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Uses and Benefits of Yarsagumba: The Himalayan Viagra

Chintu Das
Chintu Das
Lady Searching for Caterpillar

Yarsagumba is a rare caterpillar-fungus fusion that develops when parasitic mushroom spores (Ophiocordyceps sinensis) invade and mummify a soil-dwelling ghost moth larva. Later, a spindly fungus sprouts from the head of the dead caterpillar host. The fungus shoots two to six centimeters above the surface, serving as a tiny finger-shaped flag for harvesters to spot.

This strange hybrid is the most valuable biological resource on the planet. Yarsagumba thrives in Nepal, India, and Bhutan, at altitudes ranging from 3000 to 5000 meters, as well as on the Tibetan Plateau, which is known as the "roof of the earth." It's known in Tibet as "Yartsa gunbu," which means "summer grass winter worm."

The caterpillar fungus has been used in Traditional Chinese Medicine for over 2000 years, and is known for its ability to improve stamina and fertility, enhance the lungs and kidneys, treat cancer and asthma, and, perhaps most notably, heal impotence and raise libido, earning it the moniker "Himalayan Viagra." The “faultless treasure,” according to a 15th century Tibetan medical book, “removes prana diseases, cures bile diseases, and does not lift the phlegm: a wonderful medicine.” It boosts sperm production in particular.”

After the 1993 World Championships in Athletics, when the trainer of a group of dominant Chinese female distance runners, who would go on to break world records, revealed that his athletes had been fed a soup of yarsagumba and turtle blood, demand for the tonic reportedly skyrocketed. “Among the rich and influential in China,” writes Daniel Winkler, an ecologist who has done thorough research on the fungus, “yarsagumba has come to rival French champagne as a status symbol at dinner parties or as a prestigious gift,” according to one of his papers.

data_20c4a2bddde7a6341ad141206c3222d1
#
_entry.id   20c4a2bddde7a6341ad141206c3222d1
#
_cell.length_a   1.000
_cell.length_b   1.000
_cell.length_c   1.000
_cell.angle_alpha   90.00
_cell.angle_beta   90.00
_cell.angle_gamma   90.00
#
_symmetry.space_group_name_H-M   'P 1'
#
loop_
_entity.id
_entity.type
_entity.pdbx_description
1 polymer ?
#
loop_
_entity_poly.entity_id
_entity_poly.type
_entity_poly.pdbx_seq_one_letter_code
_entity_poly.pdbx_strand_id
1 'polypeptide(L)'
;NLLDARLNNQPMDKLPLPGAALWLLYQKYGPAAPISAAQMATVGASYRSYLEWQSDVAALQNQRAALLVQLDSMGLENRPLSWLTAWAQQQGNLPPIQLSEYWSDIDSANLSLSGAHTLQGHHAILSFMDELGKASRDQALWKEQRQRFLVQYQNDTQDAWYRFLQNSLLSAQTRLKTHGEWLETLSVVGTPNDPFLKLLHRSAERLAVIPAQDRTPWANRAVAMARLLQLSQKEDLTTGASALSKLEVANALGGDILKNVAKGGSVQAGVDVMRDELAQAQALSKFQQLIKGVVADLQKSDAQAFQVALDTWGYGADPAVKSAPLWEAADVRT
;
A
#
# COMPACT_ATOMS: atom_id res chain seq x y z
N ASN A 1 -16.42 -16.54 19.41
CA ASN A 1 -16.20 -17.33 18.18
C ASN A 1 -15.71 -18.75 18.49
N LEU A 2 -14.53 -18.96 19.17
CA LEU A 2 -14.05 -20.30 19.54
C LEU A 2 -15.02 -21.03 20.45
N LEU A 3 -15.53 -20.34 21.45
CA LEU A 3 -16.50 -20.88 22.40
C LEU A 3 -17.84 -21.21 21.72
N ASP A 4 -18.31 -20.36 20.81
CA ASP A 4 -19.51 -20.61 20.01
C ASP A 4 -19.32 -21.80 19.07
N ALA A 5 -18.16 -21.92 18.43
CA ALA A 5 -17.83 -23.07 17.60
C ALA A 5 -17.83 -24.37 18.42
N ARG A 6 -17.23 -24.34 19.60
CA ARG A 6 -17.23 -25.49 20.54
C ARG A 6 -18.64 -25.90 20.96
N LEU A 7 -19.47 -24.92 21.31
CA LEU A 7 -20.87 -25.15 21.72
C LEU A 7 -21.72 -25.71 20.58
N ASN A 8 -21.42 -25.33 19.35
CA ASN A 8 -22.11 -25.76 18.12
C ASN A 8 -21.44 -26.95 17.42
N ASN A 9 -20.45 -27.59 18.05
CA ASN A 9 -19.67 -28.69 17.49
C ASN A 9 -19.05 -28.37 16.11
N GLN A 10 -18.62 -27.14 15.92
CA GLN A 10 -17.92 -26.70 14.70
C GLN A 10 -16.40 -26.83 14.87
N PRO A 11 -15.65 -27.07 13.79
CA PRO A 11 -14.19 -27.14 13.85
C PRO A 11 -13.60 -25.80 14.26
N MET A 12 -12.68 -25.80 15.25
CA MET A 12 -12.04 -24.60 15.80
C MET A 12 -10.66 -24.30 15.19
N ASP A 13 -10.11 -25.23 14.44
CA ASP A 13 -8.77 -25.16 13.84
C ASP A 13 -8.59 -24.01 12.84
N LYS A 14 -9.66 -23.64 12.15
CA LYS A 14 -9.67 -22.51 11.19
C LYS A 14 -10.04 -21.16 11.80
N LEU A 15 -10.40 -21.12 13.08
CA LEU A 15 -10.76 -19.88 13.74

Harvesters in Nepal earn around $18 per gram on the local market (a single dried specimen weighs less than half a gram). However, when yarsagumba is sold in China, the most important foreign trading destination, it can fetch up to $100 per gram. This makes it more costly than gold gram for gram. The market cap has been estimated to be between $5 and $11 billion globally.

In Nepal, there is a serious lack of clear yarsagumba policy and investment in sustainability. This is perhaps unsurprising, given that the nation is still drafting its constitution after emerging from a decade-long civil war and undergoing a turbulent transition from constitutional monarchy to republic. However, tackling these environmental issues requires preserving a wealth that benefits some of the country's most vulnerable citizens. That is unquestionably a cause worth fighting for.

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